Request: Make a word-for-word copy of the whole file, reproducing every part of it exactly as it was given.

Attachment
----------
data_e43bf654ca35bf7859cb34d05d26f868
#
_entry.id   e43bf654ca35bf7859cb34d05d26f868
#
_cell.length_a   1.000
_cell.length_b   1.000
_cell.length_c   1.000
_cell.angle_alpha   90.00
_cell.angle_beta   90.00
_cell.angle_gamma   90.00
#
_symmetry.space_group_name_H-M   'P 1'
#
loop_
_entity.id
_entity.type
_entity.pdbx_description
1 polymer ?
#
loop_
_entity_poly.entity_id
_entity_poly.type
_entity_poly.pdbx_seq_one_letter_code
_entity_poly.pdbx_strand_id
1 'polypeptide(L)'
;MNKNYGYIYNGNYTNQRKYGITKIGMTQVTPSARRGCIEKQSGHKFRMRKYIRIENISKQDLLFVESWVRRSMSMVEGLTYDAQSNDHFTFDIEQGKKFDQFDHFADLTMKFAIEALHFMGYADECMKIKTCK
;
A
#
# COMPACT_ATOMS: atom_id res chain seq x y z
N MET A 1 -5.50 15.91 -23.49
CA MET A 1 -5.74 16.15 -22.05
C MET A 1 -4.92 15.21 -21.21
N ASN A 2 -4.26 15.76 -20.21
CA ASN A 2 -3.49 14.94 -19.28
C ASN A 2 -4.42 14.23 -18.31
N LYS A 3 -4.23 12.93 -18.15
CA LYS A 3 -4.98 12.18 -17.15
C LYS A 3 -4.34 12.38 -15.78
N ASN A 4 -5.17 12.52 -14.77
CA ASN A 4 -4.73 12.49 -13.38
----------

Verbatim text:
data_e43bf654ca35bf7859cb34d05d26f868
#
_entry.id   e43bf654ca35bf7859cb34d05d26f868
#
_cell.length_a   1.000
_cell.length_b   1.000
_cell.length_c   1.000
_cell.angle_alpha   90.00
_cell.angle_beta   90.00
_cell.angle_gamma   90.00
#
_symmetry.space_group_name_H-M   'P 1'
#
loop_
_entity.id
_entity.type
_entity.pdbx_description
1 polymer ?
#
loop_
_entity_poly.entity_id
_entity_poly.type
_entity_poly.pdbx_seq_one_letter_code
_entity_poly.pdbx_strand_id
1 'polypeptide(L)'
;MNKNYGYIYNGNYTNQRKYGITKIGMTQVTPSARRGCIEKQSGHKFRMRKYIRIENISKQDLLFVESWVRRSMSMVEGLTYDAQSNDHFTFDIEQGKKFDQFDHFADLTMKFAIEALHFMGYADECMKIKTCK
;
A
#
# COMPACT_ATOMS: atom_id res chain seq x y z
N MET A 1 -5.50 15.91 -23.49
CA MET A 1 -5.74 16.15 -22.05
C MET A 1 -4.92 15.21 -21.21
N ASN A 2 -4.26 15.76 -20.21
CA ASN A 2 -3.49 14.94 -19.28
C ASN A 2 -4.42 14.23 -18.31
N LYS A 3 -4.23 12.93 -18.15
CA LYS A 3 -4.98 12.18 -17.15
C LYS A 3 -4.34 12.38 -15.78
N ASN A 4 -5.17 12.52 -14.77
CA ASN A 4 -4.73 12.49 -13.38